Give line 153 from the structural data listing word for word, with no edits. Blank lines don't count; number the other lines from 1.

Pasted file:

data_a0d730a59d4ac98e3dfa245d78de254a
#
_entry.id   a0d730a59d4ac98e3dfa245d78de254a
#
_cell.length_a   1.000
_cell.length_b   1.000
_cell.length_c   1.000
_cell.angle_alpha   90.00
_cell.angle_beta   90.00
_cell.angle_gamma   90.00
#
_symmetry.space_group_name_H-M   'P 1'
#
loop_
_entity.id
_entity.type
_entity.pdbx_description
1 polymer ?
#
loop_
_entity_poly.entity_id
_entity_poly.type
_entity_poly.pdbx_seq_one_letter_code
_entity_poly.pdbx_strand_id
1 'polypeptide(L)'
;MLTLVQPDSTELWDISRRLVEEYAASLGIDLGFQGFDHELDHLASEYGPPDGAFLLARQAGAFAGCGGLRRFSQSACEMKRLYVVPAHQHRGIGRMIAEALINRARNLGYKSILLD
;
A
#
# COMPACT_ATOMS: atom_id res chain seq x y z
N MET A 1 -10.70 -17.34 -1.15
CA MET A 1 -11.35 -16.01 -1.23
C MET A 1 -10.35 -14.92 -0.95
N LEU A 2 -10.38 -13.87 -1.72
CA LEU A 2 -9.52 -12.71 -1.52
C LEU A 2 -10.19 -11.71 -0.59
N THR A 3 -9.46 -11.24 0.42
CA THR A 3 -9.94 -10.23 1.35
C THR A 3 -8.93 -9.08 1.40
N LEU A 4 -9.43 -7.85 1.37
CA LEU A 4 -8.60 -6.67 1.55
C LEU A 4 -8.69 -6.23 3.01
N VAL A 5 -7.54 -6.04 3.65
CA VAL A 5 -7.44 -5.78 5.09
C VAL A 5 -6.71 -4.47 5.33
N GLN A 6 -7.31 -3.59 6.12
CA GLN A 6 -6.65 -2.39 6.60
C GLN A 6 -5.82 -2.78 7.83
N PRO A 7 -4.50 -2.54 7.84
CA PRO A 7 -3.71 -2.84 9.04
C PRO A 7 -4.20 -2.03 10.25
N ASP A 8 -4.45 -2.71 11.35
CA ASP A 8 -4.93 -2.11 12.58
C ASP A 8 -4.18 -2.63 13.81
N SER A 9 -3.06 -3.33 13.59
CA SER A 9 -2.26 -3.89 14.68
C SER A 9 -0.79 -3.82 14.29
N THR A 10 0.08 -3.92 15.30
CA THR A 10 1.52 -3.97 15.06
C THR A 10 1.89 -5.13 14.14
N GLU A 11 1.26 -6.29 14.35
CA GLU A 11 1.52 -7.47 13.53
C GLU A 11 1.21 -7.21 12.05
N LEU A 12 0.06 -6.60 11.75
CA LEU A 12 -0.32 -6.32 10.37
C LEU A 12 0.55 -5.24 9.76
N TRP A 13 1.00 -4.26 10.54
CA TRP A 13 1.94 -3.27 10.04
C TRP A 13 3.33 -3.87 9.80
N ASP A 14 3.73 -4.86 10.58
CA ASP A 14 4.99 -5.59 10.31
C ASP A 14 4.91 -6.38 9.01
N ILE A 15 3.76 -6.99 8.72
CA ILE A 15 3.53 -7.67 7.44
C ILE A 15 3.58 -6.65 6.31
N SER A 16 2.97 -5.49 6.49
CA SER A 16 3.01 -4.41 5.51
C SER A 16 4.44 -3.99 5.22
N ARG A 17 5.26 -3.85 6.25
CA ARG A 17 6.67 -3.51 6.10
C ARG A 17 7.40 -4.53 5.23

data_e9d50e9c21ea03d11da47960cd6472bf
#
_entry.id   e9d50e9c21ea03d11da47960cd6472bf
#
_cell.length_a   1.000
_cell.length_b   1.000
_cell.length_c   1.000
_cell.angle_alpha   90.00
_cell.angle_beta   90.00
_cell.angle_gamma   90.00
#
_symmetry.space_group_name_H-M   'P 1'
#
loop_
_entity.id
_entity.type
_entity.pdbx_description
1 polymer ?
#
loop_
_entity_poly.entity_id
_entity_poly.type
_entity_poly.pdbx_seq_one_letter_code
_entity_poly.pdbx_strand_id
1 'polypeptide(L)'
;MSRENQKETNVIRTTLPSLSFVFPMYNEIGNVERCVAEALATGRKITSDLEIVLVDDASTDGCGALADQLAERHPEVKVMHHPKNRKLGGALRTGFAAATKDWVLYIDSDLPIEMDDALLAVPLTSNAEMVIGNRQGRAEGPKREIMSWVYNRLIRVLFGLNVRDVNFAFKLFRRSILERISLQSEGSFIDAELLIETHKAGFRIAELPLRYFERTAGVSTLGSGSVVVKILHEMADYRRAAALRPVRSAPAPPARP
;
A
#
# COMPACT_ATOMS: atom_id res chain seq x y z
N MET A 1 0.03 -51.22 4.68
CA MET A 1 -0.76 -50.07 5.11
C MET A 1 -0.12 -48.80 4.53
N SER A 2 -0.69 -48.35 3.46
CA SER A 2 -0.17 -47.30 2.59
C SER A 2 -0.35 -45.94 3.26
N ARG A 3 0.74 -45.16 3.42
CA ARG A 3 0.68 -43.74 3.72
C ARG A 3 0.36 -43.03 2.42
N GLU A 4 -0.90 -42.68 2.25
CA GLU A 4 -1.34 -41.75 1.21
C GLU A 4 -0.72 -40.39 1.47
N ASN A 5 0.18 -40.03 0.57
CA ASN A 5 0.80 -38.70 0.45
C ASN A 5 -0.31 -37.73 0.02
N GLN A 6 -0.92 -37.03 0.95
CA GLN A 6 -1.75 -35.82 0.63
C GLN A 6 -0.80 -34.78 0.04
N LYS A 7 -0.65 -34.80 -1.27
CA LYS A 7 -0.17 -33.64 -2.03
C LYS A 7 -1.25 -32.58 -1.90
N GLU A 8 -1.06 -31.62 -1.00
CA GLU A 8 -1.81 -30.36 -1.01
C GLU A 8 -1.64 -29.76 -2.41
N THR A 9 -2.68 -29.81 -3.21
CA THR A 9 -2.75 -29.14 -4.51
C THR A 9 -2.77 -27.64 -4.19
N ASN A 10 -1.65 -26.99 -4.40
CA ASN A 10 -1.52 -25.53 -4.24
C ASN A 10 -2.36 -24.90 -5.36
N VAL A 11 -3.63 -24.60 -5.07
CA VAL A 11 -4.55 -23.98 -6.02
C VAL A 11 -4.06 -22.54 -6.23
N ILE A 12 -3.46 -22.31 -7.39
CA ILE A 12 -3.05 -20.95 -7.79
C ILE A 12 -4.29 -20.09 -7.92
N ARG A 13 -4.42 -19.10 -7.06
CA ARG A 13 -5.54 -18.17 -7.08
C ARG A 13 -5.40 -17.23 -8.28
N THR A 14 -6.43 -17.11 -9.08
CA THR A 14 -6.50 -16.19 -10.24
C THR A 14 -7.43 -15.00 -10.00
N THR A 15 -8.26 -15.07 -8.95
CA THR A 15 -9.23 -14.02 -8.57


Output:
C THR A 14 -7.43 -15.00 -10.00